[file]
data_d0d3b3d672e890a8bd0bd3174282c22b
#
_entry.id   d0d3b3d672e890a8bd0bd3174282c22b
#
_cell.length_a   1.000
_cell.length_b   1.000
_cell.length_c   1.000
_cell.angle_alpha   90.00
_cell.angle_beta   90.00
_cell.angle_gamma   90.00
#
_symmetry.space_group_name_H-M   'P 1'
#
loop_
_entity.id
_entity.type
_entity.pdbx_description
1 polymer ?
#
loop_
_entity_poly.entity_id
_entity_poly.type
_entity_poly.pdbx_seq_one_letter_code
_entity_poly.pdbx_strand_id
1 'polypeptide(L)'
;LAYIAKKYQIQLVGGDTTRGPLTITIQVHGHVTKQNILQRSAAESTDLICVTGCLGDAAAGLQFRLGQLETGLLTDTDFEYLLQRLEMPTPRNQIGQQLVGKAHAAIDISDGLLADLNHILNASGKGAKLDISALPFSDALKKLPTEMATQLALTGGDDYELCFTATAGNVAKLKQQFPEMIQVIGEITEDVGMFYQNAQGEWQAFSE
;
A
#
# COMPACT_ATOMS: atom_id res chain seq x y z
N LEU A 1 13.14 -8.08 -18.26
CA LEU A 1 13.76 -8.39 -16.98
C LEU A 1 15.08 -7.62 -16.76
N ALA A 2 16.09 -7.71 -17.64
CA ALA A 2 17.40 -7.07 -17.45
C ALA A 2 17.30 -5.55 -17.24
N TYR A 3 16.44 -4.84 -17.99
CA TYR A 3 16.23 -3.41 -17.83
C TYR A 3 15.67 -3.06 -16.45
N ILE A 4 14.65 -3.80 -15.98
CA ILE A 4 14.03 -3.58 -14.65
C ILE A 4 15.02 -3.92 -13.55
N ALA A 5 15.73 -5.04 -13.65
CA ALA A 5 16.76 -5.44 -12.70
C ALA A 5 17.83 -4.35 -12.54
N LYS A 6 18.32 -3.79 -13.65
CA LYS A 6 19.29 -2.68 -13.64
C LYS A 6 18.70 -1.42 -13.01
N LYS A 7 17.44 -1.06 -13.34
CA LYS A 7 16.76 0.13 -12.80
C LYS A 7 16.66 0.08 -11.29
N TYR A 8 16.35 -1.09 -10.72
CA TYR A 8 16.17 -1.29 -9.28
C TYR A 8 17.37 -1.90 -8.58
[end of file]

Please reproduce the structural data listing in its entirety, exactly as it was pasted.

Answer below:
data_d0d3b3d672e890a8bd0bd3174282c22b
#
_entry.id   d0d3b3d672e890a8bd0bd3174282c22b
#
_cell.length_a   1.000
_cell.length_b   1.000
_cell.length_c   1.000
_cell.angle_alpha   90.00
_cell.angle_beta   90.00
_cell.angle_gamma   90.00
#
_symmetry.space_group_name_H-M   'P 1'
#
loop_
_entity.id
_entity.type
_entity.pdbx_description
1 polymer ?
#
loop_
_entity_poly.entity_id
_entity_poly.type
_entity_poly.pdbx_seq_one_letter_code
_entity_poly.pdbx_strand_id
1 'polypeptide(L)'
;LAYIAKKYQIQLVGGDTTRGPLTITIQVHGHVTKQNILQRSAAESTDLICVTGCLGDAAAGLQFRLGQLETGLLTDTDFEYLLQRLEMPTPRNQIGQQLVGKAHAAIDISDGLLADLNHILNASGKGAKLDISALPFSDALKKLPTEMATQLALTGGDDYELCFTATAGNVAKLKQQFPEMIQVIGEITEDVGMFYQNAQGEWQAFSE
;
A
#
# COMPACT_ATOMS: atom_id res chain seq x y z
N LEU A 1 13.14 -8.08 -18.26
CA LEU A 1 13.76 -8.39 -16.98
C LEU A 1 15.08 -7.62 -16.76
N ALA A 2 16.09 -7.71 -17.64
CA ALA A 2 17.40 -7.07 -17.45
C ALA A 2 17.30 -5.55 -17.24
N TYR A 3 16.44 -4.84 -17.99
CA TYR A 3 16.23 -3.41 -17.83
C TYR A 3 15.67 -3.06 -16.45
N ILE A 4 14.65 -3.80 -15.98
CA ILE A 4 14.03 -3.58 -14.65
C ILE A 4 15.02 -3.92 -13.55
N ALA A 5 15.73 -5.04 -13.65
CA ALA A 5 16.76 -5.44 -12.70
C ALA A 5 17.83 -4.35 -12.54
N LYS A 6 18.32 -3.79 -13.65
CA LYS A 6 19.29 -2.68 -13.64
C LYS A 6 18.70 -1.42 -13.01
N LYS A 7 17.44 -1.06 -13.34
CA LYS A 7 16.76 0.13 -12.80
C LYS A 7 16.66 0.08 -11.29
N TYR A 8 16.35 -1.09 -10.72
CA TYR A 8 16.17 -1.29 -9.28
C TYR A 8 17.37 -1.90 -8.58